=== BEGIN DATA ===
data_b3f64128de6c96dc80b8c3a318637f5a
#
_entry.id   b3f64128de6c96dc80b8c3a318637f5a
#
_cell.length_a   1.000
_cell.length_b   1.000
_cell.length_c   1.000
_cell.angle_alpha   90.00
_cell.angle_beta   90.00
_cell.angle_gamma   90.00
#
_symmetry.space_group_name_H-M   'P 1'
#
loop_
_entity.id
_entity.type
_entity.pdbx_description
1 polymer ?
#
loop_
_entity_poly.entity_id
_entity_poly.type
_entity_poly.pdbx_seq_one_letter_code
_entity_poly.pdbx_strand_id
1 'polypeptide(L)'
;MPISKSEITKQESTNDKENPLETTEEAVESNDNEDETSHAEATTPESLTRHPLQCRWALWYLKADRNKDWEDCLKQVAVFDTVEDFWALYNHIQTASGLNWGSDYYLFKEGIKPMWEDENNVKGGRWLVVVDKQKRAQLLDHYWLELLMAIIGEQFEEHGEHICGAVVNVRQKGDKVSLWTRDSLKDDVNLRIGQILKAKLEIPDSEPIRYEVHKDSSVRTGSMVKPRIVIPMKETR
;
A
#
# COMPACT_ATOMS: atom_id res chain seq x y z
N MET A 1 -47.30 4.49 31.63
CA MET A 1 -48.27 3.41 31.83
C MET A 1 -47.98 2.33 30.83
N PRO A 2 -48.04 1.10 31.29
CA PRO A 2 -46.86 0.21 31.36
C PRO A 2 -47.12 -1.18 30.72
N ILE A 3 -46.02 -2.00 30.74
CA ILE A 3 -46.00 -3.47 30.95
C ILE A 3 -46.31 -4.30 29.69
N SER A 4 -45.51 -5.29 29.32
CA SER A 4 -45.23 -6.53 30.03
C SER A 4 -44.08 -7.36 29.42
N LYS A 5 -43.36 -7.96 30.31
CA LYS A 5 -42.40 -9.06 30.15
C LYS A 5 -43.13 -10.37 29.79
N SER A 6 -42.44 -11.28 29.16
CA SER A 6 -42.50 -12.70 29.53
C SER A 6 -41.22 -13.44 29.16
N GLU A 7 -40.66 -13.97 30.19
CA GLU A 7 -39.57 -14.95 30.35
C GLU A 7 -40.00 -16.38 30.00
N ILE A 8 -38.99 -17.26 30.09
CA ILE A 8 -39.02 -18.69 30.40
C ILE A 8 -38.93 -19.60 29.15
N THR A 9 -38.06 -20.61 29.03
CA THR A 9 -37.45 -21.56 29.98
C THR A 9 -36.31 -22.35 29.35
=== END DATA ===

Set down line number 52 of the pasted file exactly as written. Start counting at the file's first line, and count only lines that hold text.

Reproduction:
N ILE A 8 -38.99 -17.26 30.09